Everyone is predicting the imminent disruption of Apple
Apple has been incredibly successful, by any measure, over the last decade. Yet, everyday some analyst or pundit questions their strategy and predicts their imminent demise. They say the Apple success was a fluke, or Steve Jobs had magical powers, gone now that he has passed away. They are wrong, and here’s why.
Apple is blessed with a large number of competitive advantages, a superbly talented management team and a sustainable strategy. In order to understand this position, it might be helpful to review strategy lessons learned from other industries.
The emergence of lower cost watches based on electronics did not disrupt the economics of the watch industry. Sure, quartz electronics were more accurate, less costly and caused more watches to be sold to a market that could not afford a Rolex or a Patek Philippe. But, those luxury companies continued to grow and dominate revenue and profit share of the industry.
Why? Well, a luxury watch has a cachet, maybe it’s the brand or look, maybe it’s the uniqueness. I call it soul. Whatever, the higher end watch appeals to a potential owner in a manner as to create immense value to that owner. So much value, that they are willing to part with sums far greater than the cost of the actual product. And in the watch market, no one measures success by units sold.
Why then is it so different for the technology market. Why are analysts so obsessed with the number of phone units sold by Apple versus Samsung or Nokia? I think it’s because those analysts don’t understand that technology products can have soul, that they have something more intangible than the inherent functions performed by the device. To those analysts, a Microsoft window is the same as an Apple window, and if one processor is faster than the other, it must be better. But why can’t technology products have more than commodity functions, why can’t they have soul? A Rolex tells time, a simple commodity functionality, yet it still has soul. Couldn’t Apple be designing products with soul that then allow their users to find a value beyond the costs of their components? Couldn’t Apple software and hardware be integrated so well, that a synergy resulted in performance greater than the specifications suggested?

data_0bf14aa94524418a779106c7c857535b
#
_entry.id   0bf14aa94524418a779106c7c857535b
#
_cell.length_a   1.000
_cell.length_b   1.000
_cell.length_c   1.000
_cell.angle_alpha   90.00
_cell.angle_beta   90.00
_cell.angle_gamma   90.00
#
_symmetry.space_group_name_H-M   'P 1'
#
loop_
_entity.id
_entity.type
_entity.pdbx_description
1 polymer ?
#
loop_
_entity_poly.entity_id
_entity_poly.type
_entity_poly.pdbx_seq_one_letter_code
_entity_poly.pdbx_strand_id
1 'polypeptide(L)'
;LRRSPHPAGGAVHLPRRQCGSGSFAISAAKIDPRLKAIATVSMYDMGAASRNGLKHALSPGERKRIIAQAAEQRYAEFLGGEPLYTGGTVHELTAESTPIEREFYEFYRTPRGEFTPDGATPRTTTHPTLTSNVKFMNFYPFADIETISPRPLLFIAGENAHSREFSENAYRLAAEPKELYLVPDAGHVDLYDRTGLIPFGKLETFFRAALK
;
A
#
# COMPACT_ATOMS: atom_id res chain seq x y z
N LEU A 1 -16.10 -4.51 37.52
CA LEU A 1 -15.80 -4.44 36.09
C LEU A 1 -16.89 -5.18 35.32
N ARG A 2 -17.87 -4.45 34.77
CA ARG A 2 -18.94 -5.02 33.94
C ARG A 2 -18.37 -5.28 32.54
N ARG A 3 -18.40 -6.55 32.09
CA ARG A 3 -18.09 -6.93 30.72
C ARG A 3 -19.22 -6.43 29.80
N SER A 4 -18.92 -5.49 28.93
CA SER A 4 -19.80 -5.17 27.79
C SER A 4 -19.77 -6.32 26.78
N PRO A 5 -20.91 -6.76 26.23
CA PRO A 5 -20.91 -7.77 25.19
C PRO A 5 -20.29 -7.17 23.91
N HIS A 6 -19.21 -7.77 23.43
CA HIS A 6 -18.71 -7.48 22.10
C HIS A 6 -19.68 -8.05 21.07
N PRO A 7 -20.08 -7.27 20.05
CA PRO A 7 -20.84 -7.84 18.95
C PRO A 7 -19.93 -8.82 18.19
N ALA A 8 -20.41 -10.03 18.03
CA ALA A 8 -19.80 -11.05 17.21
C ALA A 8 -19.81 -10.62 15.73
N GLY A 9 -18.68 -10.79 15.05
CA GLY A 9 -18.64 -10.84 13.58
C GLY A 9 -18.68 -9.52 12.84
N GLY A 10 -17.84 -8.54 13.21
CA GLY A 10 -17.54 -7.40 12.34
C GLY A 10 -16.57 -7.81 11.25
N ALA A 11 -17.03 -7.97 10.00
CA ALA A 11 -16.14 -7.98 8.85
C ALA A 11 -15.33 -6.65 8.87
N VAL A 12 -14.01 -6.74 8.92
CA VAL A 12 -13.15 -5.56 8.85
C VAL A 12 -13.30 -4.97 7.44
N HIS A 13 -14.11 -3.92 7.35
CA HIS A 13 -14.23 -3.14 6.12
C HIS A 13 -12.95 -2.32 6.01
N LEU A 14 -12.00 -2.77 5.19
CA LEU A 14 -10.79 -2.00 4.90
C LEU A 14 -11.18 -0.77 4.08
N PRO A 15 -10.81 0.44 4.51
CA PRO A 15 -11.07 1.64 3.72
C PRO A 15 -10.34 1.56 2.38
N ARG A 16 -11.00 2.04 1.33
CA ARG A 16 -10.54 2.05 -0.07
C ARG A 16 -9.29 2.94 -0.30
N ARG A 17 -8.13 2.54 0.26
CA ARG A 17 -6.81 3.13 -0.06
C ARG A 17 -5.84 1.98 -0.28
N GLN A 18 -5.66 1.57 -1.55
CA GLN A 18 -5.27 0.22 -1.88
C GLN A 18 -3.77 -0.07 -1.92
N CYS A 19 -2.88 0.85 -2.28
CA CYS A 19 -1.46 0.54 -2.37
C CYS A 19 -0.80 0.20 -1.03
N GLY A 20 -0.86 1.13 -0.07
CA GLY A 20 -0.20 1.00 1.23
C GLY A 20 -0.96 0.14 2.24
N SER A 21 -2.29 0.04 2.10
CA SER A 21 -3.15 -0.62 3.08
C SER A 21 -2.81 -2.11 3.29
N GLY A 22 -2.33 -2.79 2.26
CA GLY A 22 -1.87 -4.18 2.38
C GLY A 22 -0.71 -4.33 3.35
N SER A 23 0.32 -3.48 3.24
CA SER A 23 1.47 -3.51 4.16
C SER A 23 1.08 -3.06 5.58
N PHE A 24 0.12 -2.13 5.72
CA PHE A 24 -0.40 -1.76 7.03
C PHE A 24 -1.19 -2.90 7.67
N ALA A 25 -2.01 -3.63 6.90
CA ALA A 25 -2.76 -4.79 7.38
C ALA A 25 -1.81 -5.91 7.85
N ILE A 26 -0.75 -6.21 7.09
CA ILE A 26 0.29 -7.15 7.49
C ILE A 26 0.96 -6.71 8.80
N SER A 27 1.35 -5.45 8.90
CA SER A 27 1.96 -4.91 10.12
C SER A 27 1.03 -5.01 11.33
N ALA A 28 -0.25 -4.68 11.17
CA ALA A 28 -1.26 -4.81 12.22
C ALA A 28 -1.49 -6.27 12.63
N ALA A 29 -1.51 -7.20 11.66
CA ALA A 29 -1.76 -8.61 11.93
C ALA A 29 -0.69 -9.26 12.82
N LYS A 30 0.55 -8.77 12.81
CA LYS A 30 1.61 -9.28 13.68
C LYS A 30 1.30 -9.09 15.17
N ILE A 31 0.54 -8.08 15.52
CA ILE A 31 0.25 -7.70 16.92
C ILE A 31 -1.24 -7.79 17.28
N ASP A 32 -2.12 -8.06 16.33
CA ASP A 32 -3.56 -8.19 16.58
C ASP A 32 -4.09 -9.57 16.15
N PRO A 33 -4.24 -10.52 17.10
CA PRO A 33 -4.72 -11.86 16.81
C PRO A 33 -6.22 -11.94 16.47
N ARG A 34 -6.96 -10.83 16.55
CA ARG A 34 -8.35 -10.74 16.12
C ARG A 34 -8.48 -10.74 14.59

How can we explain the success of the iPod, introduced at a higher price than competing products available in the marketplace? Look at the early advertising, the product appeal was far greater than specifications and the simple function of playing digital music. The ecosystem had far more enrichments to the user experience of a buyer than they get from the competitors. The iPod was cool and had soul.
When you are a designer of products with soul, like Rolex, you are not competing for the Timex or Swatch buyer. You want that customer to dream of the day they can get their own Rolex. In the meantime, you continue to focus on those segments you own and on building new products with soul, one after the other. You are not worried about disruption from the low end, you are interested in making the case for an upgraded experience.
I think Apple is showing great maturity in their strategy by demonstrating technology can have soul and that customers value the user experience. This strategy has been the secret to their success. Apple has much to gain by thinking of ways to enhance and add new experiences so that they maintain their base of loyal owners, while appealing to upgraders. Maybe more to gain by following the strategy, than by figuring out how to win the low end of the market with soul less products. And, as with the luxury watch makers, the strategy has resulted so far in an outsized share of revenue, profit and appeal. Why change now?
Apple won’t be disrupted if it continues delivering products with soul!
That’s what I think. Do you agree or disagree? Let me know in a comment below.